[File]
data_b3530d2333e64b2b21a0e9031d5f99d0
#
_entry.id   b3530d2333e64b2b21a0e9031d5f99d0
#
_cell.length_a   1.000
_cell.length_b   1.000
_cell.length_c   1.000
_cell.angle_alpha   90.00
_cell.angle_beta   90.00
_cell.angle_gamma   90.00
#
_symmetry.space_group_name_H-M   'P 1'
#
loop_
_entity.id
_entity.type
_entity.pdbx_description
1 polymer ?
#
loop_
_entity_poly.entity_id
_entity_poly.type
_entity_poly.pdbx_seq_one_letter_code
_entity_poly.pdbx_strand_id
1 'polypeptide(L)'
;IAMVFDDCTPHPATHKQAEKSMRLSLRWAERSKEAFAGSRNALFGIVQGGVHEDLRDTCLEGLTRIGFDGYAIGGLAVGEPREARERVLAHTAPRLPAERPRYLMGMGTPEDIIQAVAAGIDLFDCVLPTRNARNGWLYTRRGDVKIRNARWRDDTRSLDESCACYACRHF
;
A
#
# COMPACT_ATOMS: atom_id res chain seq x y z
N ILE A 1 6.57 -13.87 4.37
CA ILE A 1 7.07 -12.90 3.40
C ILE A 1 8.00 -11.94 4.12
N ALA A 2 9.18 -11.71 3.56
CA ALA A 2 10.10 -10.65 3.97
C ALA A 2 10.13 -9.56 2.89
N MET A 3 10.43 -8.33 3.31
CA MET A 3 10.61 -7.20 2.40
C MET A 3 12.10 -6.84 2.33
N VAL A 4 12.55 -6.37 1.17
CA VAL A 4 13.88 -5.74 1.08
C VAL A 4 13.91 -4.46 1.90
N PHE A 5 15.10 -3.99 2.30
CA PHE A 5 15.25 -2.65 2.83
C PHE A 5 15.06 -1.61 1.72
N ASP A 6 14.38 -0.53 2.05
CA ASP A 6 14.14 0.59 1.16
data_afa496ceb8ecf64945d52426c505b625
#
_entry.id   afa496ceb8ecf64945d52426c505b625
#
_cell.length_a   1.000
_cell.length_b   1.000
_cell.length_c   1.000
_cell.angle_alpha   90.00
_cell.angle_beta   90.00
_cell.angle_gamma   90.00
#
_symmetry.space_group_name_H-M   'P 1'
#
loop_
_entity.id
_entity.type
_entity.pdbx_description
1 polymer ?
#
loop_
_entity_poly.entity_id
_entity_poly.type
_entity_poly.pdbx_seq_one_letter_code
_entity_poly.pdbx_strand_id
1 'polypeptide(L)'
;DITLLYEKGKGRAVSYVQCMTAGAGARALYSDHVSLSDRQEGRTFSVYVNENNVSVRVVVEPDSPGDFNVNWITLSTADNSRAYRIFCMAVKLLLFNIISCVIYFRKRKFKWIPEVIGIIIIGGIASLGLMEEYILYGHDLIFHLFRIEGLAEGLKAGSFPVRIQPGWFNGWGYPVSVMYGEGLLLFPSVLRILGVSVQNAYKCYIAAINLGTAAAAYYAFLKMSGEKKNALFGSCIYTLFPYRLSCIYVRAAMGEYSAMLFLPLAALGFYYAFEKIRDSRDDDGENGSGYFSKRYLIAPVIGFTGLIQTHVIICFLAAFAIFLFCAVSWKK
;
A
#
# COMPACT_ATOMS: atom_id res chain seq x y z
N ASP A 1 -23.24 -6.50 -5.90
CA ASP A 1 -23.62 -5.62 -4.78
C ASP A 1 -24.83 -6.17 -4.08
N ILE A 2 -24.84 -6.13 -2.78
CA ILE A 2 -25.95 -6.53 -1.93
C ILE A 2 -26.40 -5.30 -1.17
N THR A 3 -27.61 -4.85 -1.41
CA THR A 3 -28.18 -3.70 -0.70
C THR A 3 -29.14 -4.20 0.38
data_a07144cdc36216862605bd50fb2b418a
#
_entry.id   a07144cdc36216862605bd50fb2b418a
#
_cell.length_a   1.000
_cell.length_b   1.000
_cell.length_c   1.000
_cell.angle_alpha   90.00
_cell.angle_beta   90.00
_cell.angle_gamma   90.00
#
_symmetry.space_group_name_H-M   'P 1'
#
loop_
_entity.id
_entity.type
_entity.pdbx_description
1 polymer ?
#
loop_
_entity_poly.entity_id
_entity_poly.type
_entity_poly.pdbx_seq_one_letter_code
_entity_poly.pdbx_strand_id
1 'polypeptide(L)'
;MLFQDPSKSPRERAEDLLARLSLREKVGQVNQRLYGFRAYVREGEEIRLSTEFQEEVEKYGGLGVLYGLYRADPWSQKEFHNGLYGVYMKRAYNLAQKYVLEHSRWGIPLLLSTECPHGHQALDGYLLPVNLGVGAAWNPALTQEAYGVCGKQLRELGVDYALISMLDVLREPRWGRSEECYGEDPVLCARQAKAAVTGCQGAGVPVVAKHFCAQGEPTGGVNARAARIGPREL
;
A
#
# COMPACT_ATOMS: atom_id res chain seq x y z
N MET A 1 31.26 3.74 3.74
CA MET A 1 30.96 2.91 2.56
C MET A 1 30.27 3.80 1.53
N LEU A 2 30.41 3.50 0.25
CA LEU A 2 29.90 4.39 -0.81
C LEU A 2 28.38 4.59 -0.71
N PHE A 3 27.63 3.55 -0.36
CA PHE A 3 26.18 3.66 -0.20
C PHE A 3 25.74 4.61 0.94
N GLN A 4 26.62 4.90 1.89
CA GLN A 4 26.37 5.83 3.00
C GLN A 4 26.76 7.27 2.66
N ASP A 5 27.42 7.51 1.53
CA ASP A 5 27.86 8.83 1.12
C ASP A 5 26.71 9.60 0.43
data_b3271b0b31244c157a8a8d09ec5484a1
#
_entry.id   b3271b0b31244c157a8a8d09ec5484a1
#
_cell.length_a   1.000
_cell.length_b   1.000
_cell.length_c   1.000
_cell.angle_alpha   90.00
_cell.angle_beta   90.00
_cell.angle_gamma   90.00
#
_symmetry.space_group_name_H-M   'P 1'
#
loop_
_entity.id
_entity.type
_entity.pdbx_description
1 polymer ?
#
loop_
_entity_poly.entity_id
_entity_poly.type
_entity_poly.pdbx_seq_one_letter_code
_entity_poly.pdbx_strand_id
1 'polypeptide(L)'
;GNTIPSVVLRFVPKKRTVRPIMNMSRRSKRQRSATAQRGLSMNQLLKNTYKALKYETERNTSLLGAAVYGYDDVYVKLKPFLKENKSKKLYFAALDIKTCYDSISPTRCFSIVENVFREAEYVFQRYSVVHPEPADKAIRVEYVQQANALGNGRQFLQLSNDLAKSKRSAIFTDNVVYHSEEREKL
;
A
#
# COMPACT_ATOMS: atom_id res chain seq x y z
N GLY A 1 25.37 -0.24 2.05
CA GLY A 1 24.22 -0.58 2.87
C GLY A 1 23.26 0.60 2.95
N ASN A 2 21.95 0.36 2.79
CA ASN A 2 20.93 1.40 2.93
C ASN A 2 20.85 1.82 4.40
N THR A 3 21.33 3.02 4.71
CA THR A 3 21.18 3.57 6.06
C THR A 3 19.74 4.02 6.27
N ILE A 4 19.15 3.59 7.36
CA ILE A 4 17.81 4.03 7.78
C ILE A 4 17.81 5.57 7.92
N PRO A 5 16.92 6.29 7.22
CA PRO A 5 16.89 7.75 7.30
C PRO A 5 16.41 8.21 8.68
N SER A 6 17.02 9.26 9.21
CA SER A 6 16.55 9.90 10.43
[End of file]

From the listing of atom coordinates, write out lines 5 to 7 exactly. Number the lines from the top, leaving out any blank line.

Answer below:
_cell.length_a   1.000
_cell.length_b   1.000
_cell.length_c   1.000